978.468.6688
Previous Next

Tree Diseases: Phomopsis Blight of Juniper (Phomopsis juniperovora)

Introduction

Phomopsis blight of juniper, also called twig blight of juniper, nursery blight, cedar blight, juniper blight, or needle blight is a significant fungal disease of eastern red cedar, and other junipers. It is caused by the pathogen Phomopsis juniperovora. The disease causes a progressive dieback of infected needles and stems. Severe infections can result in plants being partially to completely defoliated. Infected plants generally decline rapidly, and may expire.

Distribution & Habitat

Phomopsis blight of juniper occurs globally, wherever susceptible plants are present.

Hosts

Phomopsis blight of juniper most commonly infects eastern red cedar, creeping juniper, Rocky Mountain juniper, and Savin juniper. Arbovitae, Chinese juniper, common juniper, cypress, Douglas-fir, English yew, European larch, false cedar, fir, jack pine, Japanese cedar, Japanese plum yew, true cedar, and white cedar may also be infected.

Disease Cycle

Phomopsis blight overwinters on previously infected needles and stems. In spring, during warm, wet conditions, fruiting bodies called pycnidia arise on the diseased plant tissue. The fruiting bodies produce asexual spores, or conidia, that are released into the air and dispersed by air currents, splashes of rain, or insect vectors to nearby plants, which they readily infect. The spores germinate in the youngest needles and stems. Germination is completed within seven hours. Older branches are generally more resistant to blight infections, but can still be affected.

The infected needles and stems are blighted, turning brown by mid-summer. Sunken cankers, or lesions, develop at the junction where the live and dead tissue merge. Within 3 to 4 weeks, more fruiting bodies develop on the diseased plant material, and the cycle begins anew. If conditions are favorable, infections may continue into late fall. Seedlings, young plants, and transplants are frequently infected in nurseries and gardens. Phomopsis infections are most widespread in spring and fall.

Symptoms of Infection

Yellow spots form at the tips of new needles. As the infection advances from the needles into the stems, it causes the new shoot tips to turn brown, and die back. The infection will then progress into the main stem, resulting in a progressive dieback of infected needles and branches. Infected needles will initially turn light green, before darkening to a reddish-brown, followed by an ashen grey. Lesions frequently develop on infected stems. Small stems are typically girdled by these cankers. When the fruiting bodies are mature, they can be observed as small, black spots on infected plant material. Defoliation generally occurs on the lower or central portions of infected plants. Severe infections may cause plants to be entirely defoliated. Plants that suffer from repeated blight infections may eventually fail.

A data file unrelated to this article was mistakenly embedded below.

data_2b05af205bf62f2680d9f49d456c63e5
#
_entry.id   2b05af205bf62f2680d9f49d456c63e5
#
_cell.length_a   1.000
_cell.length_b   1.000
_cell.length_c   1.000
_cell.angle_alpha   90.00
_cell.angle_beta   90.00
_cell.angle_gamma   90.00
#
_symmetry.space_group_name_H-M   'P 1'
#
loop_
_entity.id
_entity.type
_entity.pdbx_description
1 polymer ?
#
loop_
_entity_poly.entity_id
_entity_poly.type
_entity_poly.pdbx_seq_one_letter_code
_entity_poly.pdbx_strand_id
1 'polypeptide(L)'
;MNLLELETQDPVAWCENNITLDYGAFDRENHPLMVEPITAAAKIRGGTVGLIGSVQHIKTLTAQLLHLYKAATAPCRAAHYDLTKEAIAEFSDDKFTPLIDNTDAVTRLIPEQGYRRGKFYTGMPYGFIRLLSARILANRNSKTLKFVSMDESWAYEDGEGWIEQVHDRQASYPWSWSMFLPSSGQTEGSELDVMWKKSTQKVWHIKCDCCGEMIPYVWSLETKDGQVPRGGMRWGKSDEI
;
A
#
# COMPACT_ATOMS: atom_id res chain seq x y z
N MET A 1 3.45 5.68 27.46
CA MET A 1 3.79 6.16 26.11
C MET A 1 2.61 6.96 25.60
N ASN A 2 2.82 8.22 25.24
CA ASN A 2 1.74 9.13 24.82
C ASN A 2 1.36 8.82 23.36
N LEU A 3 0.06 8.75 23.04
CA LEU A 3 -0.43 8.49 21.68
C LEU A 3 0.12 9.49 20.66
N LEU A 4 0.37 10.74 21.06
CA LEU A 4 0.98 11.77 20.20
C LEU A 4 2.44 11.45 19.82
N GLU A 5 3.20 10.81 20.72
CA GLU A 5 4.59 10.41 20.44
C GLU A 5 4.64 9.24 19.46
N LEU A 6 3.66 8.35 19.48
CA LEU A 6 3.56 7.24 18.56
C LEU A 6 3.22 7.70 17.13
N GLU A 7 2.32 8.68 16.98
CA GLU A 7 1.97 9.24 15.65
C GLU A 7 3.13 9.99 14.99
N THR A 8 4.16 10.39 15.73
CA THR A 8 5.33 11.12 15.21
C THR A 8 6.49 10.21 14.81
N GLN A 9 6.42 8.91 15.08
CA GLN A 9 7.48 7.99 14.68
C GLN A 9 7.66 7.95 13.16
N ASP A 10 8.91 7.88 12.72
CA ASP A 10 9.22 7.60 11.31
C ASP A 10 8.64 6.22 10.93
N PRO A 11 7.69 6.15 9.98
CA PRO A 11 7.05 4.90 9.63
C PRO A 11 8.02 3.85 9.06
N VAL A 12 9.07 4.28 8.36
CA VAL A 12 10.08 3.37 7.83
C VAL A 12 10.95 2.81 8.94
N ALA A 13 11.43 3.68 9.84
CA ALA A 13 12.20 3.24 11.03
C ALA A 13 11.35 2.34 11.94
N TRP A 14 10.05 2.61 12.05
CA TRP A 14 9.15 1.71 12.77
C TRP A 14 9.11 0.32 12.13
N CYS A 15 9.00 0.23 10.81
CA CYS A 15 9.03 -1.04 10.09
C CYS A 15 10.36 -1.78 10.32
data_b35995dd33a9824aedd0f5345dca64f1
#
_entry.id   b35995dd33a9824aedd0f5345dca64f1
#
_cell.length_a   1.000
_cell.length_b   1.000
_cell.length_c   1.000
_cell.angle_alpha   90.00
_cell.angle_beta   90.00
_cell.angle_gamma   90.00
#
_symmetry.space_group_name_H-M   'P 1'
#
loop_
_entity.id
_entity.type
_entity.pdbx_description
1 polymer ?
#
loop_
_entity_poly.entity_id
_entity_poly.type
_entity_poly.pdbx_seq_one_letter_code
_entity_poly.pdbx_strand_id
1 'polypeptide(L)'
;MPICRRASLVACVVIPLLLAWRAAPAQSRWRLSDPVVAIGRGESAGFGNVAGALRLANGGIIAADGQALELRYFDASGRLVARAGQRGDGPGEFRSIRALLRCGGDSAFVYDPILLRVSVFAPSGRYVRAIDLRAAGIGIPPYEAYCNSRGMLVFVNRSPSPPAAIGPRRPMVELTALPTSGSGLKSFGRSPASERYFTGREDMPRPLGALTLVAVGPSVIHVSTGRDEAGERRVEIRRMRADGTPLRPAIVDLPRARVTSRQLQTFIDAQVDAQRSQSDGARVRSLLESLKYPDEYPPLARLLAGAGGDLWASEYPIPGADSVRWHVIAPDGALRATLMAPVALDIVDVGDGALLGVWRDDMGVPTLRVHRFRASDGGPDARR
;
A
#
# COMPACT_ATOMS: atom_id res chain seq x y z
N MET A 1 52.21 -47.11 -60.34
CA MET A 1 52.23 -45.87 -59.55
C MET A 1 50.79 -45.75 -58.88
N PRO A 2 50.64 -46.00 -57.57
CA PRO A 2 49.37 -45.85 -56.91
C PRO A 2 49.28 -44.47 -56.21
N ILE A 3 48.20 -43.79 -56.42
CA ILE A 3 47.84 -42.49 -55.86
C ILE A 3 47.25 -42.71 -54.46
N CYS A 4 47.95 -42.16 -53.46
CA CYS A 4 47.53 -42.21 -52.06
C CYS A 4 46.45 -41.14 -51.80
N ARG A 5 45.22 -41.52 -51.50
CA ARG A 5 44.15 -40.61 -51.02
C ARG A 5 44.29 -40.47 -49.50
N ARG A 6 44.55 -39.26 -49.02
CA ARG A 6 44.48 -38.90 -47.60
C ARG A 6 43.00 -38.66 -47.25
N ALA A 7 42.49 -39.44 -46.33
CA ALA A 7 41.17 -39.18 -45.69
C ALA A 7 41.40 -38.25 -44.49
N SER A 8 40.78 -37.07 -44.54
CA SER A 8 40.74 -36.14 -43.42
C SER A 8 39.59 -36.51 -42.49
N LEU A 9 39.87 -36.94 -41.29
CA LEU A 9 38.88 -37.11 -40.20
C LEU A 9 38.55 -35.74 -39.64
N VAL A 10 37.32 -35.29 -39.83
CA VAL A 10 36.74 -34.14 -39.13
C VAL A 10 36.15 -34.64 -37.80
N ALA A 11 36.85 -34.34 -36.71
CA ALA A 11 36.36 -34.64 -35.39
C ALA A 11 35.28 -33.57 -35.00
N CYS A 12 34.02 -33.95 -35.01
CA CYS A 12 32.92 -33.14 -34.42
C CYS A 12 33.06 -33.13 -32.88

Management

  • Promptly remove infected branches to prevent the spread of the disease.
  • Cull dead or severely infected plants. Dispose of all diseased plant material. Avoid composting any infected plant debris.
  • Numerous fungicides are registered for use in control of phomopsis blight. Applications should begin in early spring, as the pathogen becomes active. To effectively control the disease, applications should be performed at 10 to 14 day intervals, until mid-summer. Applications may resume in fall, if conditions are conducive to infection.
  • When planting, select varieties that exhibit an increased resistance to blight infection.
  • Use irrigation or soaker hoses to water plants. Try to keep foliage from being drenched with water.
  • Prune vulnerable plants to improve air circulation, and promote a rapid drying of the foliage.
  • Maintain plant vigor through sound cultural practices.
  • Ensure that plants are sufficiently watered, especially during extended periods of drought.
  • Apply a layer of organic mulch around the base of susceptible plants to improve the soil quality, and retain soil moisture.

Photo courtesy of Melodie Putnam

Add Comment